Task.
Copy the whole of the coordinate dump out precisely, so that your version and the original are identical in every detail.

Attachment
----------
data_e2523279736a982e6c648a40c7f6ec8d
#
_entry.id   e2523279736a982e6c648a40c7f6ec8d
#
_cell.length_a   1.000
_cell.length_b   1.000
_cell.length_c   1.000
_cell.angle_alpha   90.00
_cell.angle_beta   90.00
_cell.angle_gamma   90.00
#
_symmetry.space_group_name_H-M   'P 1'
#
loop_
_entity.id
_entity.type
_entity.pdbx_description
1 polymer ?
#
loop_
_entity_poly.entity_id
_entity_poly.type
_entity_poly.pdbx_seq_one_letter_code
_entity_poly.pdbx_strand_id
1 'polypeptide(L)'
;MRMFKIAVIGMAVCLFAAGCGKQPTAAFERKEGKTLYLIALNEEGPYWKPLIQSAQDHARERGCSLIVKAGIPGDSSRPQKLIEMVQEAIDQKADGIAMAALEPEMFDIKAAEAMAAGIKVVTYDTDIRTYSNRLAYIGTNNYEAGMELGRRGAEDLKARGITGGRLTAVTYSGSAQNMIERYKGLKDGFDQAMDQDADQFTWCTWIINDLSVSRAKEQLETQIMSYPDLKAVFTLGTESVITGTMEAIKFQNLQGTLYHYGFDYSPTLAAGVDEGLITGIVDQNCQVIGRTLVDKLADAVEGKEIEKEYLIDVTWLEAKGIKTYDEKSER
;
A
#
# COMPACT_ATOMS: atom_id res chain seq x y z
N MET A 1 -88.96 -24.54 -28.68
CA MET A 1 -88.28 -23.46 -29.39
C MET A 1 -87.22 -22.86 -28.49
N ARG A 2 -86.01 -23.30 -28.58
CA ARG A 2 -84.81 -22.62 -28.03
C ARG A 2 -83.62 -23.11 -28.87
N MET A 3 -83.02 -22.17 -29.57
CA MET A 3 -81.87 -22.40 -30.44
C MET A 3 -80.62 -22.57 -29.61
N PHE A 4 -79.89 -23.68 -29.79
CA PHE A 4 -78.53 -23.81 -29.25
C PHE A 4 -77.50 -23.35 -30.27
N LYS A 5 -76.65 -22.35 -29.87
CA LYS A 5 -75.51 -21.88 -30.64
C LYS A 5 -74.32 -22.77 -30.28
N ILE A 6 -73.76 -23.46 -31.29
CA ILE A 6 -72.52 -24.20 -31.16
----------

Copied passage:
data_e2523279736a982e6c648a40c7f6ec8d
#
_entry.id   e2523279736a982e6c648a40c7f6ec8d
#
_cell.length_a   1.000
_cell.length_b   1.000
_cell.length_c   1.000
_cell.angle_alpha   90.00
_cell.angle_beta   90.00
_cell.angle_gamma   90.00
#
_symmetry.space_group_name_H-M   'P 1'
#
loop_
_entity.id
_entity.type
_entity.pdbx_description
1 polymer ?
#
loop_
_entity_poly.entity_id
_entity_poly.type
_entity_poly.pdbx_seq_one_letter_code
_entity_poly.pdbx_strand_id
1 'polypeptide(L)'
;MRMFKIAVIGMAVCLFAAGCGKQPTAAFERKEGKTLYLIALNEEGPYWKPLIQSAQDHARERGCSLIVKAGIPGDSSRPQKLIEMVQEAIDQKADGIAMAALEPEMFDIKAAEAMAAGIKVVTYDTDIRTYSNRLAYIGTNNYEAGMELGRRGAEDLKARGITGGRLTAVTYSGSAQNMIERYKGLKDGFDQAMDQDADQFTWCTWIINDLSVSRAKEQLETQIMSYPDLKAVFTLGTESVITGTMEAIKFQNLQGTLYHYGFDYSPTLAAGVDEGLITGIVDQNCQVIGRTLVDKLADAVEGKEIEKEYLIDVTWLEAKGIKTYDEKSER
;
A
#
# COMPACT_ATOMS: atom_id res chain seq x y z
N MET A 1 -88.96 -24.54 -28.68
CA MET A 1 -88.28 -23.46 -29.39
C MET A 1 -87.22 -22.86 -28.49
N ARG A 2 -86.01 -23.30 -28.58
CA ARG A 2 -84.81 -22.62 -28.03
C ARG A 2 -83.62 -23.11 -28.87
N MET A 3 -83.02 -22.17 -29.57
CA MET A 3 -81.87 -22.40 -30.44
C MET A 3 -80.62 -22.57 -29.61
N PHE A 4 -79.89 -23.68 -29.79
CA PHE A 4 -78.53 -23.81 -29.25
C PHE A 4 -77.50 -23.35 -30.27
N LYS A 5 -76.65 -22.35 -29.87
CA LYS A 5 -75.51 -21.88 -30.64
C LYS A 5 -74.32 -22.77 -30.28
N ILE A 6 -73.76 -23.46 -31.29
CA ILE A 6 -72.52 -24.20 -31.16